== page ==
Life & Culture

We’re making aliyah to … N12


I'm channelling the Jews who built the pyramids

After the Holocaust a generation of Jews talked of keeping a packed suitcase by the door “just in case”. A depressing insight into the mindset of those who could never fully trust that their day-to-day reality wouldn’t again shift on the tide.

Not that we as a people haven’t already have a fair amount of experience when it comes to relocation. From nomadic tribesmen to slaves to Israel’s freeholders to diaspora and back, as our wandering shifted from voluntary venturing to escape and expulsion, you would hope that across millennia it would have somehow got easier for us to move house?

Amid the increasing antisemitism post-October 7, our family have decided we need more security. We also need a garden and extra bedroom, so we are making aliyah. To North Finchley. Or Barnet at a push, if the JC pay rise comes through.

Yet even though we made this decision months ago, we’re still clinging on like limpets in an overcrowded, deteriorating shell. Forget having a bag in the hallway, I can’t even fit into the loft to dig them out.

In today’s modern era, there are two factors our ancestors never had to deal with, developments that limit our capability to pick up sticks. The first being, we’ve got too many sticks.

When at any point in time in human history, have regular people managed to gather together quite so much crap? I blame Poundland, but five kids and a decade of birthday and Chanukah presents haven’t helped. Along with keeping every scrap of drawing paper and papier mâché blob they’ve so much as glanced at. And every item of clothing, just in case God pulls an Abraham and Sarah on us. Perhaps my book/comic/boardgame addiction also has something to do with it, as it long threatens to take up even more space than my wife’s skincare lotions.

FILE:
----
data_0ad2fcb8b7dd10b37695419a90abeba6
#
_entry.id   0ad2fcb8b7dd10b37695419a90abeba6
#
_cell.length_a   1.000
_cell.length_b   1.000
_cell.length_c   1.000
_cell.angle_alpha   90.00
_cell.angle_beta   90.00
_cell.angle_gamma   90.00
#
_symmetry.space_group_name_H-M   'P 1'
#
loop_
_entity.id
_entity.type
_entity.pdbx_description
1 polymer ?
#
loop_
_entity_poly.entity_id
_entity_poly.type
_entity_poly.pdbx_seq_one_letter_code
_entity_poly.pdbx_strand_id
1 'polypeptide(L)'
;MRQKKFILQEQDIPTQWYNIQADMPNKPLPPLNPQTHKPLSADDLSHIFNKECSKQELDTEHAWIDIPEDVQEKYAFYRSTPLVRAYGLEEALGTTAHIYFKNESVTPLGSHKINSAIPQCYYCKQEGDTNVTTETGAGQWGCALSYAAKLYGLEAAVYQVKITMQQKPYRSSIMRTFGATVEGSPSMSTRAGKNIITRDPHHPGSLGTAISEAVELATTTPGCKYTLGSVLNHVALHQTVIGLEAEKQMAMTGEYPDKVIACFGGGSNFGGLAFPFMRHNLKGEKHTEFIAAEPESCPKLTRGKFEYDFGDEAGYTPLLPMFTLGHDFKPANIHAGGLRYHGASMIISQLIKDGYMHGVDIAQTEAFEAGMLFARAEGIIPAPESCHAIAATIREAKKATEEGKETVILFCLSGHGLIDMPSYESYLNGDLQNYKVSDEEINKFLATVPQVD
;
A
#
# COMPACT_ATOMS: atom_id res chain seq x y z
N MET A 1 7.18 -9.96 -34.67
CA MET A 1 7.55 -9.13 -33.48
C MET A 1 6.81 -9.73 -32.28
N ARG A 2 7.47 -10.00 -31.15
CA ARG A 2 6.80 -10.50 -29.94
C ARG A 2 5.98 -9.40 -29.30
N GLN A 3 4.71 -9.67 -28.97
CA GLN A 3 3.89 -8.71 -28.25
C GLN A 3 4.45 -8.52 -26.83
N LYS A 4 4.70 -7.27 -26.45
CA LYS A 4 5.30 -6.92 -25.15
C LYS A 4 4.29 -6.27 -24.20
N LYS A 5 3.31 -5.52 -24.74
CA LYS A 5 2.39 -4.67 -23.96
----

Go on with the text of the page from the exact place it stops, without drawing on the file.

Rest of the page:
Gone are the days of Tevya packing up a washbasin, broom and the rest, and being able to lug it all along in a cart. Although this is still physically impressive when you factor in all of Golde’s face creams. Our family would still be in Anatevka arguing about whether the broken air fryer is essential.

Our initial step then has been a mass declutter. Watching Marie Kondo would’ve been helpful for this bit, but we couldn’t make it over the mounds of discarded Paw Patrol toys to switch on the TV.

We tried a car boot sale but ended up spending more than we made on Ribenas and fried-egg sandwiches, so the last few weeks have entailed endless back and forth trips to the local charity shops. Now when they see me coming, wobbling along the pavement with my bags of broken air fryers, they pull down the shutters like I am a bandit in a Western.

However, at last we’ve had a breakthrough. We can see the walls again. Which brings us to the second factor; resale. I’m pretty sure there haven’t been any earthquakes over the past 14 years, yet more cracks are on display than a builders’ night out in Benidorm. I thought door slamming might be to blame, but puberty is only a recent phenomenon. Then I remembered the cracks were all here when we moved in, and have remained on my to-do list ever since.

Also on the list was a new kitchen, and finally we’re going to have a new kitchen! In time for us to leave. Our forebears never had this situation; make your neglected home liveable and perfect, for the new inhabitants.  It’s not like the Egyptians, Romans, or Russians with pitchforks ordering Jews to leave were saying: “But first put in a new faucet and repaint the hallway.”

And so my life has become that of perennially paint-spattered hands and sore knees, as a decade of home improvements and DIY is truncated into a few months. There’s a stereotype that Jews aren’t great at the manual stuff, that it doesn’t play to our strengths. To which, the sight of me utterly lost in B&Q, making indecipherable shapes with my hands to the shop assistants as I describe the kind of tool I’m looking for or the function I seek, may be the greatest contributing factor.

But I’m changing. I’m channelling those who built the pyramids. I’m channelling those who built the tabernacle, who could cut those shittim wood boards exactly ten cubits long and one and a half cubits wide. And who did not require B&Q assistance to discover what a cubit is, and never asked does one really need to lacquer the shittim? Interior or exterior lacquer? Which brand do they recommend? Does it need to be primed? What does “primed” mean? I’m channelling the Zionists who drained the swamps. All to sell our home for a new home. A new home... where I can again totally ignore the broken banister and sticky latch.

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